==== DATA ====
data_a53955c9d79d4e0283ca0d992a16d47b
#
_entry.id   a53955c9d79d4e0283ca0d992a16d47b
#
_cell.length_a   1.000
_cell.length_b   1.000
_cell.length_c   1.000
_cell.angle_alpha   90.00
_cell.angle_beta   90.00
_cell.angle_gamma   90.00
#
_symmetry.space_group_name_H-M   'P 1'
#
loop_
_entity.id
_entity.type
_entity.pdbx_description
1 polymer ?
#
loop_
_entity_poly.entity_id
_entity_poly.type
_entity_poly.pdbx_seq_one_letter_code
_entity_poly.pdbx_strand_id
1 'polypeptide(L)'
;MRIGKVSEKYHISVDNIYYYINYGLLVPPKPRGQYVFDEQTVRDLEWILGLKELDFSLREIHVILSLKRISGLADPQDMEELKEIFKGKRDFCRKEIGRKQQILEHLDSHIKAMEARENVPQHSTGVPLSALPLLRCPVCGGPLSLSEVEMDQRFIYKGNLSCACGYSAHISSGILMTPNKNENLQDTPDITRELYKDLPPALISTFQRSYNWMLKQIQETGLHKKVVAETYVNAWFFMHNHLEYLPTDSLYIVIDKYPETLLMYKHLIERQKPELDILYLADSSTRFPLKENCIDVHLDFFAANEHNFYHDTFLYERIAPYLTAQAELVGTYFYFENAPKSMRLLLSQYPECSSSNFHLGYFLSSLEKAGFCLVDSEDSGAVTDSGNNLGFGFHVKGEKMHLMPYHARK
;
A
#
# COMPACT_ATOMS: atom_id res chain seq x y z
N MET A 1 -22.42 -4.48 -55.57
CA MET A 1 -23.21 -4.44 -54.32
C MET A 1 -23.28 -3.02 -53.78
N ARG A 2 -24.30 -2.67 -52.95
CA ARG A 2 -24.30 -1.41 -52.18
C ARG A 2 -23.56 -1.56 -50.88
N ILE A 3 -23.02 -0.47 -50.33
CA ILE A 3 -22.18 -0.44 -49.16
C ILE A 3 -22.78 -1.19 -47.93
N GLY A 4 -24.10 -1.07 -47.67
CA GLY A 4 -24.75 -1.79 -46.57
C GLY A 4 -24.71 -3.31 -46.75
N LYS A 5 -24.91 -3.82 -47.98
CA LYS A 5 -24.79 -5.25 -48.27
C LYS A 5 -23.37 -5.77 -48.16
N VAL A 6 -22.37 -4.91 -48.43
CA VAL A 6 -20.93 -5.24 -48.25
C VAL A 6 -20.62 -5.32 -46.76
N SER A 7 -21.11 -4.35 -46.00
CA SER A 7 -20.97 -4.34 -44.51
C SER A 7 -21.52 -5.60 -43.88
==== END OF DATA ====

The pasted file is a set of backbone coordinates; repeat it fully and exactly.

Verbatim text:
data_a53955c9d79d4e0283ca0d992a16d47b
#
_entry.id   a53955c9d79d4e0283ca0d992a16d47b
#
_cell.length_a   1.000
_cell.length_b   1.000
_cell.length_c   1.000
_cell.angle_alpha   90.00
_cell.angle_beta   90.00
_cell.angle_gamma   90.00
#
_symmetry.space_group_name_H-M   'P 1'
#
loop_
_entity.id
_entity.type
_entity.pdbx_description
1 polymer ?
#
loop_
_entity_poly.entity_id
_entity_poly.type
_entity_poly.pdbx_seq_one_letter_code
_entity_poly.pdbx_strand_id
1 'polypeptide(L)'
;MRIGKVSEKYHISVDNIYYYINYGLLVPPKPRGQYVFDEQTVRDLEWILGLKELDFSLREIHVILSLKRISGLADPQDMEELKEIFKGKRDFCRKEIGRKQQILEHLDSHIKAMEARENVPQHSTGVPLSALPLLRCPVCGGPLSLSEVEMDQRFIYKGNLSCACGYSAHISSGILMTPNKNENLQDTPDITRELYKDLPPALISTFQRSYNWMLKQIQETGLHKKVVAETYVNAWFFMHNHLEYLPTDSLYIVIDKYPETLLMYKHLIERQKPELDILYLADSSTRFPLKENCIDVHLDFFAANEHNFYHDTFLYERIAPYLTAQAELVGTYFYFENAPKSMRLLLSQYPECSSSNFHLGYFLSSLEKAGFCLVDSEDSGAVTDSGNNLGFGFHVKGEKMHLMPYHARK
;
A
#
# COMPACT_ATOMS: atom_id res chain seq x y z
N MET A 1 -22.42 -4.48 -55.57
CA MET A 1 -23.21 -4.44 -54.32
C MET A 1 -23.28 -3.02 -53.78
N ARG A 2 -24.30 -2.67 -52.95
CA ARG A 2 -24.30 -1.41 -52.18
C ARG A 2 -23.56 -1.56 -50.88
N ILE A 3 -23.02 -0.47 -50.33
CA ILE A 3 -22.18 -0.44 -49.16
C ILE A 3 -22.78 -1.19 -47.93
N GLY A 4 -24.10 -1.07 -47.67
CA GLY A 4 -24.75 -1.79 -46.57
C GLY A 4 -24.71 -3.31 -46.75
N LYS A 5 -24.91 -3.82 -47.98
CA LYS A 5 -24.79 -5.25 -48.27
C LYS A 5 -23.37 -5.77 -48.16
N VAL A 6 -22.37 -4.91 -48.43
CA VAL A 6 -20.93 -5.24 -48.25
C VAL A 6 -20.62 -5.32 -46.76
N SER A 7 -21.11 -4.35 -46.00
CA SER A 7 -20.97 -4.34 -44.51
C SER A 7 -21.52 -5.60 -43.88